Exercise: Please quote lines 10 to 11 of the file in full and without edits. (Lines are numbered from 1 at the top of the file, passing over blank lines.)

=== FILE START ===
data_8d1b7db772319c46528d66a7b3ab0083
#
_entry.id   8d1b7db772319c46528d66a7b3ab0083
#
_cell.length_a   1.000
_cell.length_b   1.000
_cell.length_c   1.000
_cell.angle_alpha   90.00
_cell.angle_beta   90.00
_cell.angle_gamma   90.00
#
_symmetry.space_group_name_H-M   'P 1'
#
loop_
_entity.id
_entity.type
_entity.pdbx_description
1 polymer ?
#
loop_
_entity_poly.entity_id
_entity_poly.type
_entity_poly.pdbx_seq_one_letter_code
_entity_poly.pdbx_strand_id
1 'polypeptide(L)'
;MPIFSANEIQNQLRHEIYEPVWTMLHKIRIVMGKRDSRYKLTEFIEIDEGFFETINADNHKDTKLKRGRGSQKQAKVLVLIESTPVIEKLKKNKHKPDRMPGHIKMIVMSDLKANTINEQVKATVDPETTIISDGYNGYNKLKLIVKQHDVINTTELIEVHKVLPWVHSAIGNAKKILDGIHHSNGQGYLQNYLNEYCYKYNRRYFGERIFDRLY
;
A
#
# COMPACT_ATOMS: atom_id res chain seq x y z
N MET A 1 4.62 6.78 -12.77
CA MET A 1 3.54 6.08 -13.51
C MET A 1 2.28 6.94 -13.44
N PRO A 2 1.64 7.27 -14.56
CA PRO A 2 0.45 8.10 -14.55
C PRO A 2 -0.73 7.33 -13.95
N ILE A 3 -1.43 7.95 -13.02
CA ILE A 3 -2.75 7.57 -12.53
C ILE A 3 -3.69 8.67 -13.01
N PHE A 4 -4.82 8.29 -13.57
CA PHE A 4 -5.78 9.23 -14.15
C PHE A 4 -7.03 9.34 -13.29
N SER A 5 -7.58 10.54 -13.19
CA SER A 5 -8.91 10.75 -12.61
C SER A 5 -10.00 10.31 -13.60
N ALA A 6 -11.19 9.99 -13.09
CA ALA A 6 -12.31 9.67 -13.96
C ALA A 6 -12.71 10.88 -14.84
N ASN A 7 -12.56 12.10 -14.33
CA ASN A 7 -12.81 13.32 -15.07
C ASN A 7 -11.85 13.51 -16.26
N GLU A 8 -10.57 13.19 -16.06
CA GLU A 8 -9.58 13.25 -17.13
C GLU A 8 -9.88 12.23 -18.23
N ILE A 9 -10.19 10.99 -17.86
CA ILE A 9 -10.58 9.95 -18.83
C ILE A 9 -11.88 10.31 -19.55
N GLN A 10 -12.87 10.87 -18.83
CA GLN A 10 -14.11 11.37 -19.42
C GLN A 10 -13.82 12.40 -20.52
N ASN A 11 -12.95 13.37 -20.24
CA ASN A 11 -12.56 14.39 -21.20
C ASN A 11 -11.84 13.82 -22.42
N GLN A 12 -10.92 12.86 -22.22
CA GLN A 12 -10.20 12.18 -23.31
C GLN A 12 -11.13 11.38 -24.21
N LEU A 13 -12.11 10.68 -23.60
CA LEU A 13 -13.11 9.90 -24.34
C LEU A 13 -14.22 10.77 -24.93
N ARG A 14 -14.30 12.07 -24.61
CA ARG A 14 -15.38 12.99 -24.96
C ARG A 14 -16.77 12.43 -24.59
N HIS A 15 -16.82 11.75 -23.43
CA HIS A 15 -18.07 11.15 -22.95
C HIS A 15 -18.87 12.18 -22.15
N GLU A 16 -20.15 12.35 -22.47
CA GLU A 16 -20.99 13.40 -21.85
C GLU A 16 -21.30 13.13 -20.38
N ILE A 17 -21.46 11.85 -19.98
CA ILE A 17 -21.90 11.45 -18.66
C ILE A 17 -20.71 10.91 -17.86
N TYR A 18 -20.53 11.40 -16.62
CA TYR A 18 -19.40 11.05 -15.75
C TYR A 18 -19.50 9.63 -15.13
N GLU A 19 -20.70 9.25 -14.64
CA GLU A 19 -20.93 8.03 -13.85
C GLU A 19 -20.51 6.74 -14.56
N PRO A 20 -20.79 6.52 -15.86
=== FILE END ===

_cell.angle_gamma   90.00
#